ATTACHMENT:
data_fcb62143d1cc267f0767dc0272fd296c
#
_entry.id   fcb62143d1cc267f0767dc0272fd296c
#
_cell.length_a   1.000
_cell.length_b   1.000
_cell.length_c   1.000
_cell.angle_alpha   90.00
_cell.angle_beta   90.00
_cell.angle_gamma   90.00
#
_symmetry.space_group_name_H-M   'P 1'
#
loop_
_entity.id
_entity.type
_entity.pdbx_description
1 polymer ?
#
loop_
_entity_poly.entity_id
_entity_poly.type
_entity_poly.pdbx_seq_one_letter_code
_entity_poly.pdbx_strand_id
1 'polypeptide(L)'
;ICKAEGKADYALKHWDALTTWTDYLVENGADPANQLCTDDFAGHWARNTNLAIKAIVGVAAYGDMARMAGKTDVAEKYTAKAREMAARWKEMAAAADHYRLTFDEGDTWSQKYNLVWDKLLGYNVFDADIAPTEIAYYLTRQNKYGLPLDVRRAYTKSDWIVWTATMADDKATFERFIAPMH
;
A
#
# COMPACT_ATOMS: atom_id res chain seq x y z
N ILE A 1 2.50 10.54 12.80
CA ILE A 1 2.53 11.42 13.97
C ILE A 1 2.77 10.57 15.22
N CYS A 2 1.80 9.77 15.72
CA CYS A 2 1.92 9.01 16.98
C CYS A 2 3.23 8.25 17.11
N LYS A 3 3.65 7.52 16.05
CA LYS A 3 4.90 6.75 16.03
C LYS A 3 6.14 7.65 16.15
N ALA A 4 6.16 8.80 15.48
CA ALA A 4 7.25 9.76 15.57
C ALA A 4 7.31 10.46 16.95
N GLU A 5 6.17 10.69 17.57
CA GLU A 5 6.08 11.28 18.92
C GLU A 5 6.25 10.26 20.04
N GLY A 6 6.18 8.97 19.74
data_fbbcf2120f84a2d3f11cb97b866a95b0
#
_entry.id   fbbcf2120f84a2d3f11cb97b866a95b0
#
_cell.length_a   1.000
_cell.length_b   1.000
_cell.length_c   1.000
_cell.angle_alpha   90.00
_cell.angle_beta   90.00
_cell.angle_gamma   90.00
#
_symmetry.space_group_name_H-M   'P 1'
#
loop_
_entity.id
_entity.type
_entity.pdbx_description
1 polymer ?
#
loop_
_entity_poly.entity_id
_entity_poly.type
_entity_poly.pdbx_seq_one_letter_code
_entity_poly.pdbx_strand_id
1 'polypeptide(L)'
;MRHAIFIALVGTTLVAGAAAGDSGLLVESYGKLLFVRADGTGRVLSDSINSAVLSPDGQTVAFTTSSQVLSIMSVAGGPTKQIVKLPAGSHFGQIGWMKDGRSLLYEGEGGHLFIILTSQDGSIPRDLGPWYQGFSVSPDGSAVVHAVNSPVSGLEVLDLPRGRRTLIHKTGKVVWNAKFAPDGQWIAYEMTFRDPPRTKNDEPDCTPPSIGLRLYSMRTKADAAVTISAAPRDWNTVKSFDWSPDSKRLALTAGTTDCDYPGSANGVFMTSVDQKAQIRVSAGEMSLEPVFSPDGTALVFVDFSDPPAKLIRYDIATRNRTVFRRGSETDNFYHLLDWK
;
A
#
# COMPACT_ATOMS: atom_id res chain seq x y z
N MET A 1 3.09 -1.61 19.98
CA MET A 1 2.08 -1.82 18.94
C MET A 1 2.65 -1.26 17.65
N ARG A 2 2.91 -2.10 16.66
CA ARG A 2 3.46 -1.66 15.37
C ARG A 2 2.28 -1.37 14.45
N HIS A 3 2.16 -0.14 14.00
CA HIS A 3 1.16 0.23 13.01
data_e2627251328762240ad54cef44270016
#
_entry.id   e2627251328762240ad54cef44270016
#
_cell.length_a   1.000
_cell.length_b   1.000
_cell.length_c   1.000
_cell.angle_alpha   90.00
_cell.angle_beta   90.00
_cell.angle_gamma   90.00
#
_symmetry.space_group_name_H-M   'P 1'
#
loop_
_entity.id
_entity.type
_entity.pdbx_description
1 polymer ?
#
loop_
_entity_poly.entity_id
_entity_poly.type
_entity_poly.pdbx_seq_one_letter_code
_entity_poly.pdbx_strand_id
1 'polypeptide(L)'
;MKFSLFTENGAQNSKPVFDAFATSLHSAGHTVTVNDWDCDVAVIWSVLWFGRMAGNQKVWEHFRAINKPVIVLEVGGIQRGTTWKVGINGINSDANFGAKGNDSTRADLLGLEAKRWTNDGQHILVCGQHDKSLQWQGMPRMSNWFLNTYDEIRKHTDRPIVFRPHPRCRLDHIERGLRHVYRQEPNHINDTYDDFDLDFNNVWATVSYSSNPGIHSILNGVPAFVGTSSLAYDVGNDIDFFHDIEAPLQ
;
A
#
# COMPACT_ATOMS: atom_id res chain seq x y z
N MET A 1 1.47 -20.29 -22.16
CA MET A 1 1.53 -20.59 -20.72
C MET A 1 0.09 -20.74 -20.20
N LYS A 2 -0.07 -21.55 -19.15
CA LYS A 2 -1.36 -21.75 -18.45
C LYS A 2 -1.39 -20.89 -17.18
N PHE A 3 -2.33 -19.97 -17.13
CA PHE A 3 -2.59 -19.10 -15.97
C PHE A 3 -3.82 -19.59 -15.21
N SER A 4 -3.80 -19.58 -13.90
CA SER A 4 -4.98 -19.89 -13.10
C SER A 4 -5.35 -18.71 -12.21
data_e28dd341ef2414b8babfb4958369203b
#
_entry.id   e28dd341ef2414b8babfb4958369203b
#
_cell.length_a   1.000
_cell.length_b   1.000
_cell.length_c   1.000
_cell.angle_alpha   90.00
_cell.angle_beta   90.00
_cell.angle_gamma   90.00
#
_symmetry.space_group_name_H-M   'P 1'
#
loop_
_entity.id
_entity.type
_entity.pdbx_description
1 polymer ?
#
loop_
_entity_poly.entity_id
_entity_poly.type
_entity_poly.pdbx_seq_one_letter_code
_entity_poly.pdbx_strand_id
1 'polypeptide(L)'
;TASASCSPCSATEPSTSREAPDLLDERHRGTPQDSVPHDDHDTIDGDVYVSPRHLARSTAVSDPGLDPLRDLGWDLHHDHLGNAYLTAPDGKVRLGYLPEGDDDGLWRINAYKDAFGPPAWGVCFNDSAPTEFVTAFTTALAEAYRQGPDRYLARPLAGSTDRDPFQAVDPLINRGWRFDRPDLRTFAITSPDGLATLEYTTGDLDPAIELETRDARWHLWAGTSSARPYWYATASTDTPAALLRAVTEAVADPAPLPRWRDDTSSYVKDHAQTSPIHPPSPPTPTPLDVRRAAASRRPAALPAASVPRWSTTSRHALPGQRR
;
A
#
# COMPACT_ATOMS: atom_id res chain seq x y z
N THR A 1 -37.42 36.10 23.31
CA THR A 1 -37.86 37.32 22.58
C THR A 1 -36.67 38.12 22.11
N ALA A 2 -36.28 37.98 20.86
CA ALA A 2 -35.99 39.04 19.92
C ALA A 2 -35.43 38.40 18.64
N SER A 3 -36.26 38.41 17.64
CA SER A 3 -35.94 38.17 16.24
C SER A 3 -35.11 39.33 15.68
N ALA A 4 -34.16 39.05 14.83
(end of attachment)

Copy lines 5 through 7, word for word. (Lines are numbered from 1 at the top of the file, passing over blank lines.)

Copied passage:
_cell.length_a   1.000
_cell.length_b   1.000
_cell.length_c   1.000